Interviews

The Sound of Bees:
Cody Klippenstein in conversation with Erin Frances Fisher

Erin Frances Fisher talks with Malahat volunteer Cody Klippenstein about her 2012 Open Season Award-winning short story, "Apiculture" (issue #178, Spring 2012).

Congratulations on your win! Let’s talk about apiculture. During the writing process, did the bees shape the story or did the story call for bees?

The bees came first. I was interested in the sound, mostly, but as the story came together over many drafts they became their own layers in the writing.

“Bridges,” your story that won PRISM international's 2011 short fiction contest, also features a young protagonist. What draws you to writing from the perspective of children?

I’m interested in child narrators because they are in the process of becoming people, and instead of having a wealth of experience behind them, children are being built by the events that occur in the story.

Zillah is narrating the memory of her sister Aubrey's return home from an undeterminable point in the future. Could you tell us about your decision to make this piece retrospective?

I mentioned I wanted a child narrator who was being built by the events that occur in the story, but I also wanted the depth that is added by the retrospective. At the same time, I didn’t want the future time/place/situation of the narrator to matter. “Apiculture” went through a lot of overhauls, and though it kept its events and plot the whole time, it took a lot of tinkering to get the mechanics working properly.

Zillah and Aubrey’s mother is mentioned once at the beginning of the piece as having left after "the truck accident where she'd...lost her right arm below the elbow" and then she falls away from the narrative. I felt her absence for the rest of the piece. Aubrey, too, seems like she's lost something, though not in a physical sense. Could you tell us more about this connection?

“Apiculture” is full of absence—Aubrey, the mother, and, in the past, the bees. I was interested in exploring Zillah’s bewilderment as her family falls apart in ways that, as a child, she can’t understand but can feel. She comes to understand a connection later, in the retrospective telling of the story, but as to the connection itself I don’t think a specific line can be drawn.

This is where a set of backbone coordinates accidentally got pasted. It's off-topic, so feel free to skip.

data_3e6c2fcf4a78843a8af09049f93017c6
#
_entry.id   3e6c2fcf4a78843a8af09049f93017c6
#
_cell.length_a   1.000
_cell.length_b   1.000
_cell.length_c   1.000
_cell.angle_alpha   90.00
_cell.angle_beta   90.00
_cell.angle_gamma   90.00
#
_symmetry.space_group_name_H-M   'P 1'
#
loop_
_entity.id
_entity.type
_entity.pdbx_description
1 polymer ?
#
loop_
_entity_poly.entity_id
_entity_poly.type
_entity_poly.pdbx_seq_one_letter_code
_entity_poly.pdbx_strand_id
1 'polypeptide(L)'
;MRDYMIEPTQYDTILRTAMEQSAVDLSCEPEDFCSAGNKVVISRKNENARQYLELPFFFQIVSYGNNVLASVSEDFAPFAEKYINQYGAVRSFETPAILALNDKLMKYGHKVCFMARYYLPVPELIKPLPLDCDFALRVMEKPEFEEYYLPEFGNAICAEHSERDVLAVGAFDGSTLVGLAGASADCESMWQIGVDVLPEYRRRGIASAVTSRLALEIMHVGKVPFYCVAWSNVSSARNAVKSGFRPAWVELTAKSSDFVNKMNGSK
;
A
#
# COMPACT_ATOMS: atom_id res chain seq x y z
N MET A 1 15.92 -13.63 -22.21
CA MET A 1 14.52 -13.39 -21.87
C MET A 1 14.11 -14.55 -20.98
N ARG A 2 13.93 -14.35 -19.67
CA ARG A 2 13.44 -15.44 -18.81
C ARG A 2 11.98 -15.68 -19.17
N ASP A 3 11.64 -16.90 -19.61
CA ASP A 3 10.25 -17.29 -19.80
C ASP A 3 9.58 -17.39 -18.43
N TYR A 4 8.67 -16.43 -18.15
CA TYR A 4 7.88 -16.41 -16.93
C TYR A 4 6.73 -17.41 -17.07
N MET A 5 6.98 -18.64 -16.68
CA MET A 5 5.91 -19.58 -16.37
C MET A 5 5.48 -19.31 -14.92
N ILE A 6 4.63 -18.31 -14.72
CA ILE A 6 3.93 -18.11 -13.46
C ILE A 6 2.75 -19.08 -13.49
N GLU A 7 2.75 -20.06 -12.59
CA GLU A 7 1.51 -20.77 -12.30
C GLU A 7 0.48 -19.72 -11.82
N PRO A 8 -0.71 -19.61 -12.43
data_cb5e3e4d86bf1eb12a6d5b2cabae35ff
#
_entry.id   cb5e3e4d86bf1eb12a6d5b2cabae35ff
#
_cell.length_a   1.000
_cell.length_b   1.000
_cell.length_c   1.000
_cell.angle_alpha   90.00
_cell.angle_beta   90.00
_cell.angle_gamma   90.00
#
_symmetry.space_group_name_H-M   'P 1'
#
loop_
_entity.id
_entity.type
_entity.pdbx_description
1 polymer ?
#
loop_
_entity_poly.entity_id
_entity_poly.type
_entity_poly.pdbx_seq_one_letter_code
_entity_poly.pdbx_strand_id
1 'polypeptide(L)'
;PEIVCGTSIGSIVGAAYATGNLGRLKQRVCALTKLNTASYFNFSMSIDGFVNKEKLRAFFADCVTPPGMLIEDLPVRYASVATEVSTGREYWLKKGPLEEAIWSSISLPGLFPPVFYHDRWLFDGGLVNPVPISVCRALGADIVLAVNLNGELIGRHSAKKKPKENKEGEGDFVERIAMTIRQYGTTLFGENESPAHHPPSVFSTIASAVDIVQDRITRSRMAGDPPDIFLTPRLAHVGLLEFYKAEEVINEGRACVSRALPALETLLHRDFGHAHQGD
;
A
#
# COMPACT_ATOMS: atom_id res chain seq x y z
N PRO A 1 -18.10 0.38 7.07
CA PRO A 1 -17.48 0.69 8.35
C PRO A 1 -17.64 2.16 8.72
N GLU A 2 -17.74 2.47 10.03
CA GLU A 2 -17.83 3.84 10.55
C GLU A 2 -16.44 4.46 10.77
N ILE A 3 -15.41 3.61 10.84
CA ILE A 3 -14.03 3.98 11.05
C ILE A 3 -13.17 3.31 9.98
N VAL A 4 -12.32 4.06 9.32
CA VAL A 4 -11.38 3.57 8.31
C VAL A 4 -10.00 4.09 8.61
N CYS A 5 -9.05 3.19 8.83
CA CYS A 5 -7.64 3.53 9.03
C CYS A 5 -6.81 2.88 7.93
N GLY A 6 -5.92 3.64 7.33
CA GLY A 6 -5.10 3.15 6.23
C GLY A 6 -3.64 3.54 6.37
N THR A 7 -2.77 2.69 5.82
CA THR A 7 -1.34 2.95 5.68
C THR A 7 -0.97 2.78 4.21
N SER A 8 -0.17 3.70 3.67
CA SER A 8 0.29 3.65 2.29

You are also a musician, composer, and a teacher of music. How does music affect your writing?

Writing is a lot like practicing music: putting in work everyday, delighting in finding patterns, being frustrated when it’s not working. I think years of music have probably given me patience.  And it’s similar, too, as I’d guess any art is, in structure and phrase and mood.

Who are some authors you're reading right now? What about writers who you consider to have influenced your work?

On my desk: Darwin’s Bastards edited by Zsuzsi Gartner, stories by Lydia Davis, a stack of literary journals. What has inspired me to get to work: Tim Winton’s The Turning, Annabel Lyon’s The Golden Mean, Patrick deWitt’s The Sisters Brothers and many more.

Lastly, what's next for you? Any writing projects planned or in progress?

I’m returning to UVic in the fall for an MFA. Other than that, just keep writing and teaching.

Cody Klippenstein

Cody Klippenstein

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Check out the guidelines for our 2013 Open Season Awards.

 

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